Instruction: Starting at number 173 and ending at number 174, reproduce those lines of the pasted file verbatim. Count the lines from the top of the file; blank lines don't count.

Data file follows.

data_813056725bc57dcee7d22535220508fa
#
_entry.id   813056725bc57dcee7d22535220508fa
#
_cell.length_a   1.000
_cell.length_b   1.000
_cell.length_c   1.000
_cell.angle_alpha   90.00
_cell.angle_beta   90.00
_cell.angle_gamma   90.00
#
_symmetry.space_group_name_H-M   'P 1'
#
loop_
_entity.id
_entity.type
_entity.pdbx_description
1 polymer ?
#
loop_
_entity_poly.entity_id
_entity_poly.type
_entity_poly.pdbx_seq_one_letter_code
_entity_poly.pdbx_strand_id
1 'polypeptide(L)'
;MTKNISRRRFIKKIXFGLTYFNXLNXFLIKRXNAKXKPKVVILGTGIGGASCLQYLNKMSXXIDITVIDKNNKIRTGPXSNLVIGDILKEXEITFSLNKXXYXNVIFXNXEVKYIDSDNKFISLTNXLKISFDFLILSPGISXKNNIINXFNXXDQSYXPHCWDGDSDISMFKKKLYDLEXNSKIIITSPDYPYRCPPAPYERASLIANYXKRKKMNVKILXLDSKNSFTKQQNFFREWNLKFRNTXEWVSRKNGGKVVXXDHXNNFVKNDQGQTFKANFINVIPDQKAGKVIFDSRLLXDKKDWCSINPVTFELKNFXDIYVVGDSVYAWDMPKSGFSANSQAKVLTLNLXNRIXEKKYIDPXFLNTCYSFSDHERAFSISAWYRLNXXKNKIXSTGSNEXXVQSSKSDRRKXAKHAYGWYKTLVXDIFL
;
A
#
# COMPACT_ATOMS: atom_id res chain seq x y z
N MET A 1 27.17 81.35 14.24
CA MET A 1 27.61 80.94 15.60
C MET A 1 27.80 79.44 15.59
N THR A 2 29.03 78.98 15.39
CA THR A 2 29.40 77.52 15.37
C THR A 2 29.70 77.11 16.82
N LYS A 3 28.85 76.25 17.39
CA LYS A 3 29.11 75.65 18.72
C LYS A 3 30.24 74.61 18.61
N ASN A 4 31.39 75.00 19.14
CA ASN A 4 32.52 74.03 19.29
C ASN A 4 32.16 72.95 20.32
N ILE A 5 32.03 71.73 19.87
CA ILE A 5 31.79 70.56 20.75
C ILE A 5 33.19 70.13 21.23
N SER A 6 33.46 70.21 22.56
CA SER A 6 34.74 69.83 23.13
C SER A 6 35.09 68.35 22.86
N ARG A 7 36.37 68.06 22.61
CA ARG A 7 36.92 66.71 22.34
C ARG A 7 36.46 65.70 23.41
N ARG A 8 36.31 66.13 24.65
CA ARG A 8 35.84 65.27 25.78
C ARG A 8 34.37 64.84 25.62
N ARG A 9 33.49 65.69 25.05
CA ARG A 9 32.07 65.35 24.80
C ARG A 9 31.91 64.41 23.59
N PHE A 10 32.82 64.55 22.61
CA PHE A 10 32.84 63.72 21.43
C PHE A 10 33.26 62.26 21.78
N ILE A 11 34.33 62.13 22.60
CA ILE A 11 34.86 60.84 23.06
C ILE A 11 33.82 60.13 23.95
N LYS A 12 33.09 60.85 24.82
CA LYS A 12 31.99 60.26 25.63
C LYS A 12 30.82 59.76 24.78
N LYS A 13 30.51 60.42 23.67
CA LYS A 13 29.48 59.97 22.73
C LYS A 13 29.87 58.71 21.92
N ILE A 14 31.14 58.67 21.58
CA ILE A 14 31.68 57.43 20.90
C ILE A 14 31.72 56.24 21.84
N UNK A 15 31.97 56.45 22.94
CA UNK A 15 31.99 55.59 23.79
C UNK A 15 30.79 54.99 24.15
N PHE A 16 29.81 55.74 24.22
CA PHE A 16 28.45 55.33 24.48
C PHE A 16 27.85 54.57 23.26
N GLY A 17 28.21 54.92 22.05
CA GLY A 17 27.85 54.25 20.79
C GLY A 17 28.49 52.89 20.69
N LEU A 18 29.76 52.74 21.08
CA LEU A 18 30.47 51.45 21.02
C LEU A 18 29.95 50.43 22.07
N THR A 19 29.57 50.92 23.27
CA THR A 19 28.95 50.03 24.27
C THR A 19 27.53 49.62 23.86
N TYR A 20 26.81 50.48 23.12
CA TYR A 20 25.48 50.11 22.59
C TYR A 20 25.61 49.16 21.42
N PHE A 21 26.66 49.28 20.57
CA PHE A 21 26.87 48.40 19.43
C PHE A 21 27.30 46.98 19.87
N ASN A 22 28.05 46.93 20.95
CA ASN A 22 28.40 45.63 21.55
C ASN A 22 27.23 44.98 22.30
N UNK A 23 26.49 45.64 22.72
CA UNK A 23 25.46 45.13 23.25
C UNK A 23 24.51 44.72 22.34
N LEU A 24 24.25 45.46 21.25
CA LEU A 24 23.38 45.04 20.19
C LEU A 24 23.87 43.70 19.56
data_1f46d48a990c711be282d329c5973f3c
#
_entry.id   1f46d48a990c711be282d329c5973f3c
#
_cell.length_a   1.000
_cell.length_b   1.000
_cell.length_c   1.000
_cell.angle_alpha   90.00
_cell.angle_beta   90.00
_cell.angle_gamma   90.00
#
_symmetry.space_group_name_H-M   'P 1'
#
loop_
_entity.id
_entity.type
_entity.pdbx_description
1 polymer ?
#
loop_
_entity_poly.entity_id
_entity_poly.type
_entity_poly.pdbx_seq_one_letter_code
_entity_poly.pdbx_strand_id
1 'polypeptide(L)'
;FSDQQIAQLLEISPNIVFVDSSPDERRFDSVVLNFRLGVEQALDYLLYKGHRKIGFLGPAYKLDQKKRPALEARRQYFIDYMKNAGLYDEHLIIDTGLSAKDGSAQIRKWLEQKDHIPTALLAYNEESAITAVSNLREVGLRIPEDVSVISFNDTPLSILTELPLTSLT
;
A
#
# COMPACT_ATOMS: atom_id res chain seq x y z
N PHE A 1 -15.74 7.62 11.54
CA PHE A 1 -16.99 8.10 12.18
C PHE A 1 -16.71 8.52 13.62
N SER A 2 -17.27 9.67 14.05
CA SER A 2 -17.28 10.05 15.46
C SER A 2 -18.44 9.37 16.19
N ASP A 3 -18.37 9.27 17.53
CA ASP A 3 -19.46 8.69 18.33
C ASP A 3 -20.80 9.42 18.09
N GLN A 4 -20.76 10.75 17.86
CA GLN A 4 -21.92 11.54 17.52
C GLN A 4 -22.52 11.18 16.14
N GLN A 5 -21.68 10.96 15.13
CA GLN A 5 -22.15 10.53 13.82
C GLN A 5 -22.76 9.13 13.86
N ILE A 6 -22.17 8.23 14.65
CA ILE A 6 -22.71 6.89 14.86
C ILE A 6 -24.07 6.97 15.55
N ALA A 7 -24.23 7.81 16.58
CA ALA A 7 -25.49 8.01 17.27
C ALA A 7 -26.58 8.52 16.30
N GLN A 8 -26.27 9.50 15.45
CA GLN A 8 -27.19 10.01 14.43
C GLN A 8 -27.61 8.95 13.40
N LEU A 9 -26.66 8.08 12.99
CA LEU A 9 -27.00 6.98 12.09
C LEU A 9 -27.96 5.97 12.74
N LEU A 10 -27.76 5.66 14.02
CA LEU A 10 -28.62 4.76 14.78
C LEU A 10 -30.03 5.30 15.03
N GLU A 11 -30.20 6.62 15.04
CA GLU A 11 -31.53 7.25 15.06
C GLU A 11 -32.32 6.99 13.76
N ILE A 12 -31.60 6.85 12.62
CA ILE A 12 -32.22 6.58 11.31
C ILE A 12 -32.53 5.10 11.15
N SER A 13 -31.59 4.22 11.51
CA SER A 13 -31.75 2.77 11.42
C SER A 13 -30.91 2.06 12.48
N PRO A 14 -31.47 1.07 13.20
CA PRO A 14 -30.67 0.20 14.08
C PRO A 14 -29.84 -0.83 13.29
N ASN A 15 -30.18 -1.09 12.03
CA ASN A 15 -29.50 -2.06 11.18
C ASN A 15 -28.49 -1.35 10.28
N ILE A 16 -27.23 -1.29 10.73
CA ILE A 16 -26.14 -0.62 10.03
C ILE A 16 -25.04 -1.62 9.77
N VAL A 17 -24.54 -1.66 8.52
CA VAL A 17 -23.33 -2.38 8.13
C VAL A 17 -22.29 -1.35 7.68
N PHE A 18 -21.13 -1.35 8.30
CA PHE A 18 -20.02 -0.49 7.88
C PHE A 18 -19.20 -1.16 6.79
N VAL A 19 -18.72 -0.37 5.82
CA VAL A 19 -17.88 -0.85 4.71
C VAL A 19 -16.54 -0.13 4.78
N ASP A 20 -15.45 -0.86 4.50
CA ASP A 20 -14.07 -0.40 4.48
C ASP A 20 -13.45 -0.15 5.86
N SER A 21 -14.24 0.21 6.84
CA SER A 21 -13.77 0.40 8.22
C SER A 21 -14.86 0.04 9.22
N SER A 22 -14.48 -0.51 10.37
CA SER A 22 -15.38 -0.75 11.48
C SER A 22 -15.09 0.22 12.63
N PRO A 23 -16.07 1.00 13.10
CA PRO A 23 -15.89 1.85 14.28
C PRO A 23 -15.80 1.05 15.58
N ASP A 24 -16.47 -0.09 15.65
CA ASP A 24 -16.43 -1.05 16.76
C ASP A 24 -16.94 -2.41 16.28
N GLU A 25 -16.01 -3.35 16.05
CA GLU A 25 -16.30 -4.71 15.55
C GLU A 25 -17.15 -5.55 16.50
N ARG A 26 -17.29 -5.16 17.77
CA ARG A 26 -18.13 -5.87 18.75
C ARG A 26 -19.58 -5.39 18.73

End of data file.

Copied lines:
CA PRO A 14 -30.67 0.20 14.08
C PRO A 14 -29.84 -0.83 13.29